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Buddhists in Arkansas are represented by ethnic immigrants who bring to the state the religious practices of their homelands as well as native Arkansans who have turned to Buddhism for their spiritual needs. Though less than one percent of the population of Arkansas, Buddhists in the state have established temples testifying to their presence, in addition to meeting in a variety of formal and informal groups.
Buddhism can be described as a religion, a philosophy, a psychology, a practice, or a way of life. Buddhism’s essentially non-theistic framework, along with its emphasis on personal experience as the only true validation of its teachings, sets it apart from most other religious systems. Despite the varied schools of Buddhist thought and practice, the central focus of Buddhism is on the elimination of individual suffering through training the mind. The foundation of all Buddhist thought is summarized in the Four Seals of Buddhism: 1) all composite phenomena are impermanent; 2) all tainted emotions (emotions that arise out of ignorance, hatred, or craving) are painful and cause suffering; 3) all phenomena are empty of inherent existence—that is, phenomena arise only out of interdependence on other causes and conditions; and 4) Nirvana (escape from the cycle of death and rebirth) is true peace.
There are at least two Buddhist temples in Arkansas serving primarily Laotian immigrant communities: Wat Buddha Samakitham in Fort Smith (Sebastian County) and Wat Lao Thepnimith Xaimongkoon in Springdale (Washington County). Wat Buddha Samakitham, the largest in the state; was founded in 1989 and, by 2001, had ten permanent monks and occupied six acres of land. Fort Smith is also home to two Vietnamese Buddhist temples, the foremost of which is Chùa Ph
In 2005, the Chùa Bat Nha temple in Bauxite (Saline County), which also serves a predominately Vietnamese community, opened.
The oldest and largest Buddhist society in Arkansas not associated with a particular ethnic or immigrant group is the Ecumenical Buddhist Society of Little Rock, founded by Anna Cox, Jay McDaniel, and Charles Hicks; this group, which began meeting in the late 1980s and was formally established in 1993, accommodates a variety of Buddhist traditions. In Fayetteville (Washington County), Barbara Taylor founded the Morning Star Zen Center (associated with the Korean Kwan Um school) in 1986. Other small practice groups were founded in northwest Arkansas during the 1990s and 2000s, including the Buddhist Meditation and Spiritual Support Group, founded by Geoff Oelsner in 1996; the Fayetteville Soto Zen Center, founded by Jack McDowell in 2000; and the Unitarian Universalist Buddhist Fellowship, founded by James Ownbey and Jerry Walsh in 2004.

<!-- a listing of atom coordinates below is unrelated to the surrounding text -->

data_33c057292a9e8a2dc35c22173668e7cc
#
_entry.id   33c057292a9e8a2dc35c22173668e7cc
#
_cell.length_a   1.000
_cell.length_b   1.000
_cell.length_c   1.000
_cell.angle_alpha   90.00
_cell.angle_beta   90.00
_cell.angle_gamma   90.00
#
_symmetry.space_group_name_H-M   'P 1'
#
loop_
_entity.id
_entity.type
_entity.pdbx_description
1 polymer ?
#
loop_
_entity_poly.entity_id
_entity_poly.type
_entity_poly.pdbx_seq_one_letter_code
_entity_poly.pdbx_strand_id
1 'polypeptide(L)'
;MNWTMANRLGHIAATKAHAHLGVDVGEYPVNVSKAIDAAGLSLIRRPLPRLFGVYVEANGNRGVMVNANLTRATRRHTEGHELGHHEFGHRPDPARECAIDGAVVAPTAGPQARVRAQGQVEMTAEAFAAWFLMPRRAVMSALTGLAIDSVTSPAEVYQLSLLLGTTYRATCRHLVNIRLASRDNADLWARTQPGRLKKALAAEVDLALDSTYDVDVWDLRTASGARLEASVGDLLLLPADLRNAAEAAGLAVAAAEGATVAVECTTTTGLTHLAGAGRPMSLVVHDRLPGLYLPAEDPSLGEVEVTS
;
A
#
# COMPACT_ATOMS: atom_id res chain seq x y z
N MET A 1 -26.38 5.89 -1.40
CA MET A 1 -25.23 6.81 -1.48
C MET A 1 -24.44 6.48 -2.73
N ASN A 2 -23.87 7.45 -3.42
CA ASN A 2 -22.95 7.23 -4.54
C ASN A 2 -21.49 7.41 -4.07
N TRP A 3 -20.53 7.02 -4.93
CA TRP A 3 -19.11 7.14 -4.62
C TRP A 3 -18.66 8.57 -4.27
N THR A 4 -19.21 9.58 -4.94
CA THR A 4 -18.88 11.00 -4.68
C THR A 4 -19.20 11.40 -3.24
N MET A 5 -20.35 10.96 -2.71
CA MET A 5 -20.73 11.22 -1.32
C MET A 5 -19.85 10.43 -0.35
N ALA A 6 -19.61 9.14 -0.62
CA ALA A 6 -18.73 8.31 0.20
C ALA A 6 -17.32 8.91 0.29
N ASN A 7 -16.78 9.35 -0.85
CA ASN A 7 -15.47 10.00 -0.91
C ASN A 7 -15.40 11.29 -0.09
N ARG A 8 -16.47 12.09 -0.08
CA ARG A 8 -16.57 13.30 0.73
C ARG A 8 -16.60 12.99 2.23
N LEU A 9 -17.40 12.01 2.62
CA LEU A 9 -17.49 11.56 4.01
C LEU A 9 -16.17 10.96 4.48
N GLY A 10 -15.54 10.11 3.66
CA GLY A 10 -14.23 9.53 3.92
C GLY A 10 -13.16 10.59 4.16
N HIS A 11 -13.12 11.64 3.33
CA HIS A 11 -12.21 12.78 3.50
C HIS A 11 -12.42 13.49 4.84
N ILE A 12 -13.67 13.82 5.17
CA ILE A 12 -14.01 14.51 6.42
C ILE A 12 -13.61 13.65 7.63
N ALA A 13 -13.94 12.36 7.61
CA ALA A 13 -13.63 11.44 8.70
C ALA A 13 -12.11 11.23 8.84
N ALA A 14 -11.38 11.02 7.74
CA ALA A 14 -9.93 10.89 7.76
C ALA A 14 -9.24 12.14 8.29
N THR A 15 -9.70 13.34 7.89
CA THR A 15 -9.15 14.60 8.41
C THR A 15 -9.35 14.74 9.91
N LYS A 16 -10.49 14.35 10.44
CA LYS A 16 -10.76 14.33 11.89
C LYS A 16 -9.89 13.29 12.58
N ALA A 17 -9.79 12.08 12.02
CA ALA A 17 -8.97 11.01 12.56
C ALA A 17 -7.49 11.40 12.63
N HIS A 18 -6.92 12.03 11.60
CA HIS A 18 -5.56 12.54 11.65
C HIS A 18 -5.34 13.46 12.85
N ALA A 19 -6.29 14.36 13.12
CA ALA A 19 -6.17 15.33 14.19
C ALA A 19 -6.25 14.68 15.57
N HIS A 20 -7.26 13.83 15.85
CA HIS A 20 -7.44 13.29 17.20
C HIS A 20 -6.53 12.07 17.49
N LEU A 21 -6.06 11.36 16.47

One of Arkansas’s most famous Buddhists was death row inmate William Frank Parker, a double murderer who converted to Buddhism while in prison and impressed many with the depth of his personal transformation. He was briefly a cause célèbre among American Buddhists, with the Dalai Lama and actor Richard Gere among the hundreds calling for clemency, before he was executed by lethal injection on August 8, 1996.
In the fall of 2006, Geshe Thupten Dorjee, a Tibetan monk in the Gelug tradition, accepted a position at the University of Arkansas (UA) in Fayetteville (Washington County), teaching courses in Buddhist philosophy, Tibetan culture, and non-violence. Outside of his university duties, Geshe Dorjee provides Buddhist teachings through several groups and organizations, including regular teachings at the Tibetan Buddhist Practice Group led by Pam Dramis. In 2007, Geshe Dorjee, Professor Sidney Burris, and others founded the Tibetan Cultural Institute of Arkansas, which is “dedicated to helping the Tibetan people preserve their culture within the emerging global village.” The Tibetan Buddhist presence in Arkansas is also manifest in the Katong Choling Mountain Retreat Center in Newton County, which was founded by abbot Khentrul Lodrö Thayé Rinpoche and includes a small cave temple; the land was consecrated in 2010.
Because of the diversity and lack of formal hierarchy within American Buddhism, statistics are difficult to gather. One source estimates the number of Buddhists in Arkansas in 1990 at 0.2 percent of the total population. Buddhism remains one of the very smallest religions in the United States and in Arkansas; at the same time, however, there is an indication that the religion is one of the fastest-growing in the Western world.
For additional information:Barbee, Eric. “Pluralistic Society.” Arkansas Democrat-Gazette. November 24, 2001, pp. 4B–5B.
Buddhark. http://buddhark.com/ (accessed February 28, 2012).
“EBS Revolves around Buddhist Meditation.” Arkansas Democrat-Gazette. March 23, 2003, p. 4B.
Ecumenical Buddhist Society of Little Rock. http://www.ebslr.org/ (accessed December 4, 2007).
Leveritt, Mara. “‘Simple, Unelaborate Living.’” Arkansas Times. May 11, 2011, pp. 10–12, 14–16. Online at http://www.arktimes.com/arkansas/simple-unelaborate-living/Content?oid=1694295 (accessed May 12, 2011).
Sack, Kevin. “Awaiting Execution, and Finding Buddha.” New York Times. May 29, 1996, p. 12A.
Storm, Christine. “Exiled Monk Teaches UA Students Simple Life.” Arkansas Democrat-Gazette. June 30, 2007, p. 5B.
Tibetan Cultural Institute of Arkansas. http://www.artibet.com/ (accessed December 4, 2007).
James S. OwnbeyUnitarian Universalist Buddhist Fellowship of Fayetteville
Staff of the Encyclopedia of Arkansas History & Culture
Last Updated 2/28/2012
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